Desk checking is the process of manually reviewing the source code of a program. It involves reading through the functions within the code and manually testing them, often with multiple input values. Developers may desk check their code before releasing a software program to make sure the algorithms are functioning efficiently and correctly.
The term "desk checking" refers to the manual approach of reviewing source code (sitting a desk), rather than running it through a debugger or another automated process. In some cases, a programmer may even use a pencil and paper to record the process and output of functions within a program. For example, the developer may track the value of one or more variables in a function from beginning to end. Manually going through the code line-by-line may help a programmer catch improper logic or inefficiencies that a software debugger would not.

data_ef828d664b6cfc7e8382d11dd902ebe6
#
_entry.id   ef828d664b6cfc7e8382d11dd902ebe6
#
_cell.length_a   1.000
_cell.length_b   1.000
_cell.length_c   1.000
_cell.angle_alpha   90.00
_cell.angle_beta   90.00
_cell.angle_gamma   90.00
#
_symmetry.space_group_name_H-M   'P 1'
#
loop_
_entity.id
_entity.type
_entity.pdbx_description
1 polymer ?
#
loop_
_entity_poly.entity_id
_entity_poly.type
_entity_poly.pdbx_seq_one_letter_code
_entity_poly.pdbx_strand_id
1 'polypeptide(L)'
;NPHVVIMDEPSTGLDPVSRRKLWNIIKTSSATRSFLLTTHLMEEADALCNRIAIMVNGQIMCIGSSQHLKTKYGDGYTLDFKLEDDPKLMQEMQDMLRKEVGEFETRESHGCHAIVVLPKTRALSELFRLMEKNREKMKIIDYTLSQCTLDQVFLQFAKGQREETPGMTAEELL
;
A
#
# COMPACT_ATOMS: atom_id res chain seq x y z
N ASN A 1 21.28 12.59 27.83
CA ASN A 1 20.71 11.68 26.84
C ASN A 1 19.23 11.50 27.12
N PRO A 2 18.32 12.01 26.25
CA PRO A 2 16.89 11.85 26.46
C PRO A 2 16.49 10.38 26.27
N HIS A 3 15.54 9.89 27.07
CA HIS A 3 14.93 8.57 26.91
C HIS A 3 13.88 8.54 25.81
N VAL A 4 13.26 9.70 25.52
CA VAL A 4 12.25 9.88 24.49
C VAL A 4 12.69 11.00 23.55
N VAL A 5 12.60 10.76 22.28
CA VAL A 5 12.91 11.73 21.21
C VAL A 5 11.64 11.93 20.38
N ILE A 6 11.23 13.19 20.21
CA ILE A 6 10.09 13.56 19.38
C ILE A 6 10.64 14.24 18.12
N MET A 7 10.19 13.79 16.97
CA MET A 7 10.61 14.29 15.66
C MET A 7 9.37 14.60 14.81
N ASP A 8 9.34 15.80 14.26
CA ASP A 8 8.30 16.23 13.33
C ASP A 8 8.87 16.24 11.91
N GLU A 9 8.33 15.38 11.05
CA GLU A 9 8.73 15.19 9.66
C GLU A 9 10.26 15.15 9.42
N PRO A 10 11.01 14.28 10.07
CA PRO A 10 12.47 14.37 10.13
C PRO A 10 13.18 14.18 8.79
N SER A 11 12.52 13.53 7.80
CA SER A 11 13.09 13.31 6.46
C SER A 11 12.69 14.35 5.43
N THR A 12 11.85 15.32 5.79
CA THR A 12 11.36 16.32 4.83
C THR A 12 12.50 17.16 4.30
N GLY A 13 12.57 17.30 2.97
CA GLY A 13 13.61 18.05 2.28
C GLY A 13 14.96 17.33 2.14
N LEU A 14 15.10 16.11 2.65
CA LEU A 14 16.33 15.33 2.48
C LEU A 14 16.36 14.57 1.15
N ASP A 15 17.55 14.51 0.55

While desk checking is useful for uncovering logic errors and other issues within a program's source code, it is time-consuming and subject to human error. Therefore, an IDE or debugging tool is better suited for detecting small problems, such as syntax errors. It is also helpful to have more than one developer desk check a program to reduce the likelihood of overlooking errors in the source code.